Chuck Klosterman, ethics columnist for the New York Times, recently addressed the question of whether it is ethical for a homeowner to remain in their residence while their mortgage lender spent years foreclosing on the property. Setting the ethical question aside, this scenario has not been an uncommon one during the Great Recession and recovery.
Many individuals have filed bankruptcies in recent years in an effort to alleviate their debts and streamline their financial affairs. Many of these individuals have sought to do so, in part, by surrendering their residences, which either are “underwater” or subject to mortgages which are unaffordable or past-due, and receiving a discharge of the mortgage debt owed on those properties.
Many of these debtors have been surprised to find that their mortgage lenders are less than enthusiastic about actually taking back the houses. Many months or even years may pass before the bank gets around to starting the foreclosure process. There is no way to force a bank to foreclose on a property, and there is no timeframe in which a lender is required to foreclose after a property is surrendered in bankruptcy. In the meantime, the owners of properties surrendered in bankruptcy are still required to maintain post-bankruptcy property tax payments and HOA payments, and to ensure that the properties are in compliance with municipal codes regarding upkeep and appearance.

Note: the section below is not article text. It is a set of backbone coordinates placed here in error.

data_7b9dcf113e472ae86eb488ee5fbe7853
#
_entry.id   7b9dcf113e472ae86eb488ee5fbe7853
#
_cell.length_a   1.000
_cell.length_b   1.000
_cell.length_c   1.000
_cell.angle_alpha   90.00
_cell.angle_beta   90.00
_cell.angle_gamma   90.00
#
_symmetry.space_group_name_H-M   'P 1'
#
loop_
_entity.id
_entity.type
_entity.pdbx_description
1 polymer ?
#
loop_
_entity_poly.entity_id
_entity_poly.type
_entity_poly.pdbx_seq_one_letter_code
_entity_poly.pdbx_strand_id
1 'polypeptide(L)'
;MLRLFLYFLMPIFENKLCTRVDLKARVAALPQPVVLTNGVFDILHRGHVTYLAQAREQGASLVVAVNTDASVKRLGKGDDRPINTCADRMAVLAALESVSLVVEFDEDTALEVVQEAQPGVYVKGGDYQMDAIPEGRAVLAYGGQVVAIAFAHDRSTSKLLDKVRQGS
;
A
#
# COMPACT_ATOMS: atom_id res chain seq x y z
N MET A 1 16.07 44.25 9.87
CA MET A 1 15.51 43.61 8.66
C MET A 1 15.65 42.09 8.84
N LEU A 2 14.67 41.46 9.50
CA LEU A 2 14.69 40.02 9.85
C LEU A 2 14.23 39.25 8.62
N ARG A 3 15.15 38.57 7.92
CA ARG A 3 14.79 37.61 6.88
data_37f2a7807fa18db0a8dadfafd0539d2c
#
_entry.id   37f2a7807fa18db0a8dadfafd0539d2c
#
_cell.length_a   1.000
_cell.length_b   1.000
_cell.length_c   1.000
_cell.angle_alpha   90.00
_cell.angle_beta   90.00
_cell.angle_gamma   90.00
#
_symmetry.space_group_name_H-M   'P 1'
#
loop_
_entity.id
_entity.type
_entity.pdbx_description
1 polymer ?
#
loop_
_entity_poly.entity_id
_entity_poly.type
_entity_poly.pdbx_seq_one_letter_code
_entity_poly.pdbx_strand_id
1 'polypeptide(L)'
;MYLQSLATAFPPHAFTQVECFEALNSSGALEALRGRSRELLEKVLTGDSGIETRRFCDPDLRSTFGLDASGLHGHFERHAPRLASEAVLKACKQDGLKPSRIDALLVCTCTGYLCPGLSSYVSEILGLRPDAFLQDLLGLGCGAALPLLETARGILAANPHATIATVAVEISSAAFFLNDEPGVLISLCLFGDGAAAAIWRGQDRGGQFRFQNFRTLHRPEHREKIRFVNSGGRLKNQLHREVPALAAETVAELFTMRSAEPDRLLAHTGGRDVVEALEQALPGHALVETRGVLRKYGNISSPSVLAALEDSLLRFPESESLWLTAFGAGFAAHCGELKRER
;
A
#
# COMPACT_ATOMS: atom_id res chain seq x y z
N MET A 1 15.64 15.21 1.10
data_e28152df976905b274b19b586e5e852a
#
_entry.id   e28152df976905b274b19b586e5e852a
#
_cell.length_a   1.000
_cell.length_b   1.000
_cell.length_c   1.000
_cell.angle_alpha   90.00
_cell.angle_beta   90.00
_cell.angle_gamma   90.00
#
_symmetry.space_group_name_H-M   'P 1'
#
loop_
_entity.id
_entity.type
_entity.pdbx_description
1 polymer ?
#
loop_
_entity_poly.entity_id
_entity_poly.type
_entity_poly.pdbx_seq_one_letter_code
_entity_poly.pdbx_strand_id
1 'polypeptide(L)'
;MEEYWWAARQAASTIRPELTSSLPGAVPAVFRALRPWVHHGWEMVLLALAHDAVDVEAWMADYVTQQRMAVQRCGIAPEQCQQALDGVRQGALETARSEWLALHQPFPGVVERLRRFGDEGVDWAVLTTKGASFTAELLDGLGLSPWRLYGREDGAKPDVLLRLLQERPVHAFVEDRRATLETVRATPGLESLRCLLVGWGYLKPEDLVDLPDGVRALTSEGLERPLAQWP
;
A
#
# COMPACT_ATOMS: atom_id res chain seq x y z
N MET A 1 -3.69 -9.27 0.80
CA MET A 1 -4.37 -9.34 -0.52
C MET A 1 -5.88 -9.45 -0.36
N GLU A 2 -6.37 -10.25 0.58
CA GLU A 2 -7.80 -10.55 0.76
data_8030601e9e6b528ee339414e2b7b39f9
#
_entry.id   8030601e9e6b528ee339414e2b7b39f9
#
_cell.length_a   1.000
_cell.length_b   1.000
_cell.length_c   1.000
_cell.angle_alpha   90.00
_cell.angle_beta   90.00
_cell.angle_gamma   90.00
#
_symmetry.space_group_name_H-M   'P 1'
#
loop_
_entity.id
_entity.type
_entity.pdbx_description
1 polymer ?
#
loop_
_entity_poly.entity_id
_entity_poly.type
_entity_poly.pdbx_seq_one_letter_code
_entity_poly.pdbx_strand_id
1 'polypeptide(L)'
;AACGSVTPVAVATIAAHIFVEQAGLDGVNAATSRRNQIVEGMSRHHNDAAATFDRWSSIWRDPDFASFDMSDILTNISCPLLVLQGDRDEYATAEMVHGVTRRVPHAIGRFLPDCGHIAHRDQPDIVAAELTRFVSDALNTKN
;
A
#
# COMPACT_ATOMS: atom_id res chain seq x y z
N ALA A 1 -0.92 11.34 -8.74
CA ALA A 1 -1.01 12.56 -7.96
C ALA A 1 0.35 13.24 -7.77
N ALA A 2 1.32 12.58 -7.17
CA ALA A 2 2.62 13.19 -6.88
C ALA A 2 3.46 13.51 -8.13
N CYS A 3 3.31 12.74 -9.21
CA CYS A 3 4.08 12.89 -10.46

Since 1986, The Rothbloom Law Firm has served residents of Cobb, Fulton, Gwinnett, Paulding, Cherokee, DeKalb, and all metro-Atlanta counties seeking relief from their business and personal debt. Our attorneys, Howard Rothbloom and Adam Herring, provide thoughtful counseling, careful planning, and creative lawyering in bankruptcy cases filed under Chapter 7, Chapter 11, and Chapter 13 of the Bankruptcy Code. Contact us today to discuss whether bankruptcy may be an option to relieve you of the burdens of business and consumer debt.